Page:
The PA Fine Arts Department presents: “Shrek The Musical!”

Gabi Altinok, Staff Writer

After two years of uncertainty, the PA Fine Arts Department is back, and it didn’t come empty-handed. Presented by the theater and chorus students, Shrek The Musical was the production to make up for the lost time.

After countless hours of auditions, rehearsals, and set preparation, the anticipation for the musical was nothing short of intense, and the cast and crew definitely felt it.

With COVID making things up in the air, theater teacher Julieta Grey says, “We had a whole crew of newbies that hadn’t worked an actual theater show, so it was a lot of training,” thus making it a definite challenge when directing such a tech-heavy play with almost 100 new faces to train.

As the director of the show, especially in terms of tech, Grey loves the experience even in these times of hardship and has great appreciation for all of the students working to do makeup, costumes, set pieces, and even more. “It’s not only people on the stage, there’s also a crew and we have about 100 kids working behind the scenes, doing sets, kids volunteering during classroom time, and we have a lot of artists doing their things,” says Grey. 

Courtesy of Gabi Altinok.

After the Sister Act show was put on in 2020, the PA theater department had been put under a substantial amount of financial pressure. “We only got to go on for one night, and we didn’t get to make money off of the tickets from that. So, we lost a lot of money that year,” recalls chorus teacher Katherine Davis, another director of the show. 

Well, Shrek came in and put any financial worries to rest. The musical brought enough traction to fill up the entire auditorium, with tickets close to selling out. The thousands in debt that haunted the theater department is only half the amount of money that they had made in profit this year, and in addition, they still had the hand-made props to sell-off. 

An excited junior Hailey Brown, cast as Lord Farquaad, wasn’t initially nervous when anticipating the show, but after she had been challenged with a broken ankle from playing travel volleyball, it seems there were some difficulties to work around. “It’s perfect that I act on my knees, so one crisis averted, but at the same time there [were] some modifications,” said Brown.

Brown felt that playing such a short, humorous character with so many emotions was challenging, yet exciting. Despite a clear height difference, Brown still perfectly executed the funny, short character that is Lord Farquaad.

Having been a part of musicals since sixth grade, operating with a large cast is nothing new to Brown. However, what is new is the limited number of cast members they have to work with: “We have a smaller group [of actors] this year than what I have normally experienced before,” said Brown.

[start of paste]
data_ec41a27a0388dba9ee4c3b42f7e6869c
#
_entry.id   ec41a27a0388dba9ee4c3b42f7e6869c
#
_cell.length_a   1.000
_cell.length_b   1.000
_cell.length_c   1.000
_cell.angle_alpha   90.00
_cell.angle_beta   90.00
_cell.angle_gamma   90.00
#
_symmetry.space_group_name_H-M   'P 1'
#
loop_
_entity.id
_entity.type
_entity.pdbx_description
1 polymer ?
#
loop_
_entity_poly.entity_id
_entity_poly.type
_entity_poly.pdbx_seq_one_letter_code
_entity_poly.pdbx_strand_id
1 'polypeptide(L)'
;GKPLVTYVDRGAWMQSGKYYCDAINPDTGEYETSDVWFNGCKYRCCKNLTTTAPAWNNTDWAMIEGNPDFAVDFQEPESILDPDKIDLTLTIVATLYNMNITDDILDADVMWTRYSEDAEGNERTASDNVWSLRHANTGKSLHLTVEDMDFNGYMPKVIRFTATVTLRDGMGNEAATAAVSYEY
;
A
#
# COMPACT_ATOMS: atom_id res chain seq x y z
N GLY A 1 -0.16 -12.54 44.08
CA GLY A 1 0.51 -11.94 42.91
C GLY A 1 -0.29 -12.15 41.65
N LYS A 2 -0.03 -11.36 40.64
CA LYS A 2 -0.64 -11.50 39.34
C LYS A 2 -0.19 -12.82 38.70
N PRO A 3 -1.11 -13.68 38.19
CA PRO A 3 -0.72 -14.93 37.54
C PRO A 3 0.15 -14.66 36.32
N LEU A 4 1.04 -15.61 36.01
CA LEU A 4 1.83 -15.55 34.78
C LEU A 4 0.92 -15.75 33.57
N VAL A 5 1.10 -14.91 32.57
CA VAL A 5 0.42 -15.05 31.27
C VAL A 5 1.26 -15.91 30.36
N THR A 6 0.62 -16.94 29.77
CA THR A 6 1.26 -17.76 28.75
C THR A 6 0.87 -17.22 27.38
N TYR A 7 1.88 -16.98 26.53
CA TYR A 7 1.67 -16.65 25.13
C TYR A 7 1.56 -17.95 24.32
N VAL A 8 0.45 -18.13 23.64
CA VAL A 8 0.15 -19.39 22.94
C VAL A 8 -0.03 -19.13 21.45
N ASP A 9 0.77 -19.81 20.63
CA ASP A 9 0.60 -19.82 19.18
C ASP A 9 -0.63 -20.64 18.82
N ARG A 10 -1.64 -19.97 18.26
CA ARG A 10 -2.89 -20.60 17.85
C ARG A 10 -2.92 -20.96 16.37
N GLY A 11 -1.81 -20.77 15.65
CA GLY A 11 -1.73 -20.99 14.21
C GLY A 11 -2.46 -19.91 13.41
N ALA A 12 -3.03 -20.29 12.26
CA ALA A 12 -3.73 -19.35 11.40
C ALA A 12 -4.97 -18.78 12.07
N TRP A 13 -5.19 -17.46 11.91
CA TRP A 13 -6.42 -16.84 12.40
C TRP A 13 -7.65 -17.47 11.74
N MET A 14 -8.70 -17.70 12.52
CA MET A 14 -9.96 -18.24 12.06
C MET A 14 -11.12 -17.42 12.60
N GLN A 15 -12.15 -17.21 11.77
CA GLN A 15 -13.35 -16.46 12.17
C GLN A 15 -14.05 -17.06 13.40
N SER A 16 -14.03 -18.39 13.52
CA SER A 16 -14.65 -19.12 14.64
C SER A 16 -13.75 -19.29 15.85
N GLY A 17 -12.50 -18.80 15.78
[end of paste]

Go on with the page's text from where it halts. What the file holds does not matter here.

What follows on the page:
The cast this year was not only made up of students but also the Boyds who had stepped in to contribute to the show as actors. This includes band teacher John Boyd and English teacher Kelly Boyd who both agreed to fill the role of Shrek’s parents, with Kelly Boyd who also helped make the Gingy puppet. 

As said before, the tech students working behind the scenes are what really made the magic happen, including the makeup, set, costumes, props, lights, sound, and house crews who all showed up to recreate the well-known fairytale on stage. 

Senior Erin Winslow, along with sophomore Julia LaFountaine, was in charge of organizing the makeup crew. LaFountaine said, “It was pretty difficult because I had to basically learn the whole show and get to know my crew at the same time. With new people, I had to make sure they were getting along with each other and step up as a leader, and I think that’s really valuable for me going forward and taking on future roles in theater.”

“Just seeing who got cast made the work less dreadful,” joked Grey. Just as Grey said, Davis agrees that the cast was the key to success in the show, especially sophomore Ryan Campbell who played the leading role of Shrek, junior Bailey Lewis as Donkey, senior Sarah Killmon as Fiona, and many more determined students who put their all into their characters. 

According to Killmon, “Shrek the Musical was an incredibly rewarding experience for all of us. After all of our time and hard work, we were met with overwhelming enthusiasm. We packed the house for each show and made enough money to pay off Sister Act in 2020, everything for Shrek, and to have a profit for the chorus department which was awesome and tied the whole experience together beautifully. The cast and crew honestly became a family by the end of the show and we all are so grateful for this opportunity and will never forget it.”

“I feel like rehearsals went fairly well,” said Campbell, who felt confident with the month they had to prepare. “On show night, there was always some sort of minor hiccups, and it was never the same thing each time. However, my biggest concern was my nose, because I was just afraid it would fall off.” 

Despite the hardships, Campbell feels that the experience was worth it: “You’re gonna be tired some days, and you’re gonna go in and come out and just want to take a nap while thinking ‘do we have to rehearse today?’ But, just enjoy it because now that I’m done with it, I miss it and all of the people. You’re never gonna do a production with all of the same people twice.”